The server is up and running, the drives are formatted and now serving just under 750gb of Raid5 goodness. Since I have a mixed network of machines, Windows and Mac I need to make it will work with each of those. So we’re going to setup SMB. I could also setup NFS as it’s slightly faster and would add compatibility to Linux machines but it’s not needed in this case. And SMB is actually a more common need since most people run Windows.
Again, counter intuitively I found it was best to setup users first before trying to setup the actual shares. There are two ways to do this. The easy way, or the secure way. If the NAS server is on a local home network, guest access may be the way to go. But I always suggest even in such cases to at least have basic security.Go to Access then Users and Groups. Type in the name of the first user and a password. Leave the User ID to default, it will increment automatically for every new user created. The next option, Primary Group has a drop down list of the standard Unix groups.
The first user should be added to the admin group. Other groups can be staff and wheel. This will give the user maximum permissions to read and write files. Again for home use this is sufficient. Of course FreeNAS also has access to add LDAP and Active Directory authentication. Both of these are simple setups for any System Administrator.Since it’s first on the list, and there are more Windows users around, we’ll explore setting up SMB before NFS. Under Services go to CIFS/SMB. Click on the Shares Tab, then the Plus to add a new share. I simply called the name raid and put in a comment to note which raid it was. (In this case, raid because it’s the only one.) On the path option click on button with three dots. This brings up a filebrowser window, chose the raid directory that we’ve already setup and hit ok.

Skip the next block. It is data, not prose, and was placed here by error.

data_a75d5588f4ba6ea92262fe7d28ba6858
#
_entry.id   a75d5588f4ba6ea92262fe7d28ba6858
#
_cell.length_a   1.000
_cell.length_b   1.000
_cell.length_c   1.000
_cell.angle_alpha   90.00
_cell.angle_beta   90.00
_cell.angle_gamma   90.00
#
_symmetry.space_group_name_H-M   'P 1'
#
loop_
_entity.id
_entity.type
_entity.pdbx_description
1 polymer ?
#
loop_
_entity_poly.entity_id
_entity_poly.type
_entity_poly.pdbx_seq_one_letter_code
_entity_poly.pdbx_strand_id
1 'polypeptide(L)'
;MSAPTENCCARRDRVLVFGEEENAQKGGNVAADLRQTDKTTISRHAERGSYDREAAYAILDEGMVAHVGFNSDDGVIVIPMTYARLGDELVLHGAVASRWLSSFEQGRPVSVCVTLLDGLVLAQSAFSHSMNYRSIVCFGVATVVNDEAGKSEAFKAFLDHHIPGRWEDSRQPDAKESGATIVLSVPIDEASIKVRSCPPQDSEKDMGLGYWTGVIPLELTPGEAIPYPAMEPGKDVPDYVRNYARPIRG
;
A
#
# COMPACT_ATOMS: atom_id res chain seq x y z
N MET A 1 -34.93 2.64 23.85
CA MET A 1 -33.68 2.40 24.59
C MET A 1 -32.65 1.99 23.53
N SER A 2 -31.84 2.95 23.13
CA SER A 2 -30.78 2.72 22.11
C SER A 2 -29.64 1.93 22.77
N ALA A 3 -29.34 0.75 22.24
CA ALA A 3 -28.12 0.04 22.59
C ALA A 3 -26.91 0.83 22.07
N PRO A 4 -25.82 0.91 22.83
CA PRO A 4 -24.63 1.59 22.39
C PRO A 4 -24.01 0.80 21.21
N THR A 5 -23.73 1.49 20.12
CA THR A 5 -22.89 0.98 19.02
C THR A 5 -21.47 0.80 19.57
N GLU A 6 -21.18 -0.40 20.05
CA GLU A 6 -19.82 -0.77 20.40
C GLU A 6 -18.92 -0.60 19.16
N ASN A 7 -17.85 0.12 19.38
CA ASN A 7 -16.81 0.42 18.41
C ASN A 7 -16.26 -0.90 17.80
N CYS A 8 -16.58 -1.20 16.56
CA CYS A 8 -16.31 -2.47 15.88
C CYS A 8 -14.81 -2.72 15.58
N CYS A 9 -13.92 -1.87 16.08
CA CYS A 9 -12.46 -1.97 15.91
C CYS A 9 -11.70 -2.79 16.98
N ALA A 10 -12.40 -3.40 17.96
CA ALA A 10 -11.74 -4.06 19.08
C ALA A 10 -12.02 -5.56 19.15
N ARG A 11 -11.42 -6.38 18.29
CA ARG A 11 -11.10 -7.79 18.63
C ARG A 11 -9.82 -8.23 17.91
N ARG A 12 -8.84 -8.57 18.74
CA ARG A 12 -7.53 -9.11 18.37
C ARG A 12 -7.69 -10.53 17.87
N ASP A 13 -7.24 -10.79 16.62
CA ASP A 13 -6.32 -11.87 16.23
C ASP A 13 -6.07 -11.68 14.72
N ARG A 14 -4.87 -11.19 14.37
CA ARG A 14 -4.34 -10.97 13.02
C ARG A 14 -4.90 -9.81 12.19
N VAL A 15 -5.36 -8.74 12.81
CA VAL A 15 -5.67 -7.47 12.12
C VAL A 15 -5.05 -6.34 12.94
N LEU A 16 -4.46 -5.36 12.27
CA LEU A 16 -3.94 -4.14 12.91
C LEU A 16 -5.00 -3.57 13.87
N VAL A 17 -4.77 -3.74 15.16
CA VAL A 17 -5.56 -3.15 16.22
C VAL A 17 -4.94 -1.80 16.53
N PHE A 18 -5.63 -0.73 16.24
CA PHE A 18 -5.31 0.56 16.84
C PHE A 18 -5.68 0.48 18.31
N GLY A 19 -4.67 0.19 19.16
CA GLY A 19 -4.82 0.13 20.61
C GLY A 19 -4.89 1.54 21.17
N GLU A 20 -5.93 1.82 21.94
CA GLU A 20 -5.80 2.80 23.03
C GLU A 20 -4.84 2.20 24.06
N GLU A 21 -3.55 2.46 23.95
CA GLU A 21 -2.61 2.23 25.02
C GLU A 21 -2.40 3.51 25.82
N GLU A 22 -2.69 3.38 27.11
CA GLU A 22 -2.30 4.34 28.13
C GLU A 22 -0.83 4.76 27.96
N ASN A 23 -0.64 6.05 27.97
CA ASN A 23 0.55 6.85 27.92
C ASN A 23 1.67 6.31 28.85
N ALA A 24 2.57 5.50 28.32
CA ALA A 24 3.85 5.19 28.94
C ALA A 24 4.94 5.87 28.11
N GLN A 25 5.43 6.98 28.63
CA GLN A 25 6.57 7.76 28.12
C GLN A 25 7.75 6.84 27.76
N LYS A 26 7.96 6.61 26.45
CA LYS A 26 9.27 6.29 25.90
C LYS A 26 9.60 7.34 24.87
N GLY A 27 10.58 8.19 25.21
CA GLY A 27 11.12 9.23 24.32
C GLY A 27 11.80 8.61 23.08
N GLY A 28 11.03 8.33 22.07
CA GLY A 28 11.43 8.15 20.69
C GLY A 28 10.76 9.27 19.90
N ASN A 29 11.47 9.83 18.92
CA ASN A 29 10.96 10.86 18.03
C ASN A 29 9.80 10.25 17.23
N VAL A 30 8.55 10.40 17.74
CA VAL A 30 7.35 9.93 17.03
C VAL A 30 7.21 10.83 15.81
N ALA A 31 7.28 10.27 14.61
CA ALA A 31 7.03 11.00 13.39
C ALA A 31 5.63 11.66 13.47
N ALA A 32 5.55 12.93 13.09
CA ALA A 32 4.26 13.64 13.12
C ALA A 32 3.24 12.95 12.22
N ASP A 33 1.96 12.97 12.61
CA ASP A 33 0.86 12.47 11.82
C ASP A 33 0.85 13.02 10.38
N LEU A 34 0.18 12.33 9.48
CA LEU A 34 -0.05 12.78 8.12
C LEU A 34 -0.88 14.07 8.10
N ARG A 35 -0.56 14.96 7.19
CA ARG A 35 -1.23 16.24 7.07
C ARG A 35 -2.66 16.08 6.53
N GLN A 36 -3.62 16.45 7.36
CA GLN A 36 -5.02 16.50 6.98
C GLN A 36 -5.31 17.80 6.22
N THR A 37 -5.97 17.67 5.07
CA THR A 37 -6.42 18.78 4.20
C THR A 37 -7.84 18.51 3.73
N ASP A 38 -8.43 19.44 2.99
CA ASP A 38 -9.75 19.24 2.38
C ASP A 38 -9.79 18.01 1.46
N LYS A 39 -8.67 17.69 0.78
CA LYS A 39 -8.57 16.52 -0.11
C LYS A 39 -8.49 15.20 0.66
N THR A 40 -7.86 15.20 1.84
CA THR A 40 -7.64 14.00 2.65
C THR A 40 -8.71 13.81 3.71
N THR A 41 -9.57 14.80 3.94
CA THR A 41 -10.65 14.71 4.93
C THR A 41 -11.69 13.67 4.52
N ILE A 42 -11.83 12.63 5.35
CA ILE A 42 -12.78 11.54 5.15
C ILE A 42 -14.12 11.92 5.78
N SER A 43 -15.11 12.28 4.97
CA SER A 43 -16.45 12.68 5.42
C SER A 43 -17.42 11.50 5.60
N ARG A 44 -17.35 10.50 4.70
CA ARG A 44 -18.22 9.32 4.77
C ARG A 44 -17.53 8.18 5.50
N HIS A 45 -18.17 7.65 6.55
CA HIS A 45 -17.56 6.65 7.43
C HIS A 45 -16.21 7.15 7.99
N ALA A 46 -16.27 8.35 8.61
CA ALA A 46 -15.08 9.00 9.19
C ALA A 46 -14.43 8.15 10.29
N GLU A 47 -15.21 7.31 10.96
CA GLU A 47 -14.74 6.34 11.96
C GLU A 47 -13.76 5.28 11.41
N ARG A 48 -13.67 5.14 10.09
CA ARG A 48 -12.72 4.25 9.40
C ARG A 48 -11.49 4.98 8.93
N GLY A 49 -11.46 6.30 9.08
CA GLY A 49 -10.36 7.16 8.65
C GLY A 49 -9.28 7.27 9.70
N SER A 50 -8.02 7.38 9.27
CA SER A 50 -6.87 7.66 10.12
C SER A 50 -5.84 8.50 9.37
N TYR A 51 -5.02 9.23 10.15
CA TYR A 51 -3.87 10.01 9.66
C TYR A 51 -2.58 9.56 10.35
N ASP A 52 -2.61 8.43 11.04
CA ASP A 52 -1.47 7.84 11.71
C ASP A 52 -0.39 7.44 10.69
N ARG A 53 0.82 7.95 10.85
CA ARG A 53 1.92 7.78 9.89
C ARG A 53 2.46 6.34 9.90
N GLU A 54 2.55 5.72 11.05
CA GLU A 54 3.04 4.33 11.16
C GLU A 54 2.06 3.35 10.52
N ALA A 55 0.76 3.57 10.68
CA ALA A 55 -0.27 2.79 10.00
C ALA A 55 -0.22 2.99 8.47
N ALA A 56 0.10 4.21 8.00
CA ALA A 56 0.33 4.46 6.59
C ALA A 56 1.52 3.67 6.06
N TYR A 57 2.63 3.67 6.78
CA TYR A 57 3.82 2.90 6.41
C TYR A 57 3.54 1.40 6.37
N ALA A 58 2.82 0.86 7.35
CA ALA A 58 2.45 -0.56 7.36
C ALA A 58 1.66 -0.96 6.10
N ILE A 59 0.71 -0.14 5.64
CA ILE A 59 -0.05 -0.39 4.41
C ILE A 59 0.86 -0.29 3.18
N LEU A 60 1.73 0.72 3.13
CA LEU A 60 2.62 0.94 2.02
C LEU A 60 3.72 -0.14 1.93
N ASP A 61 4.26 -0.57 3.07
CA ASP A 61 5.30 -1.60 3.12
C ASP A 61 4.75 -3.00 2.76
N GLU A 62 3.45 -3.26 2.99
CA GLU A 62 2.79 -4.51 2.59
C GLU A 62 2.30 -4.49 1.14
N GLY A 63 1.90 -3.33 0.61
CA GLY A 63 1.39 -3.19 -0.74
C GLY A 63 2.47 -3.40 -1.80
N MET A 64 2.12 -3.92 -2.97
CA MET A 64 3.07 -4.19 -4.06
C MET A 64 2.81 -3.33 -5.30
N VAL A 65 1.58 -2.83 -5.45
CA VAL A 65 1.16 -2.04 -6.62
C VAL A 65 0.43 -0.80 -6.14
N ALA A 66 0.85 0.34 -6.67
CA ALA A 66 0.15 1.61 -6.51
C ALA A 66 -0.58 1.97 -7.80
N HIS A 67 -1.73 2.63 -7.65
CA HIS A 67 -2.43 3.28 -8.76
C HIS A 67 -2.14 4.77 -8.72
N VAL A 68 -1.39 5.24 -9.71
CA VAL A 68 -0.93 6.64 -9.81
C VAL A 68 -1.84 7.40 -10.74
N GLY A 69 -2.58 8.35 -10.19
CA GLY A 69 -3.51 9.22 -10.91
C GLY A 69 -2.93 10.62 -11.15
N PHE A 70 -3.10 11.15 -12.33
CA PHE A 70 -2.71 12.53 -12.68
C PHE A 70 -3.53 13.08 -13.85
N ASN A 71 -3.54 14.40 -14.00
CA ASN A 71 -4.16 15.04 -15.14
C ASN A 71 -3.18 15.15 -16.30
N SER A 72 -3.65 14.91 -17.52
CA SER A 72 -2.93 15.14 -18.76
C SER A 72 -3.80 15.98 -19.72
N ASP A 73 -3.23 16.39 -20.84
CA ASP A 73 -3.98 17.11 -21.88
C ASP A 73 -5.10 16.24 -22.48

As can be seen below the it automatically puts in /mnt/raid which is what we setup back in Part 2.
Before clicking the OK button notice two options for increased security. Host Deny and Host Allow. Adding in specific IP addresses to the allow box and ALL for deny will greatly increase security for connections. Keep in mind if the IP address of the computer changes, for instance DHCP on the DSL/Cable router is reset this could cause connection problems later on. At this point, the server is ready to test. Mac OS X 10.5(Leopard) actually sees these connections automatically, even if sharing across SMB (under file sharing) is turned off. Mac OS X 10.4 (Tiger) will need to connect to the drive via the Connect to Server option. Windows can now be connected just like any other server. Vista Directions are here, and Windows XP is here.
FreeNAS is an incredibly powerful program. Even though it’s still only in Beta it seems like a very solid product and does RAID NAS very well. I’ve really enjoyed playing with it and want to give a big congratulations to the development team for a job well done.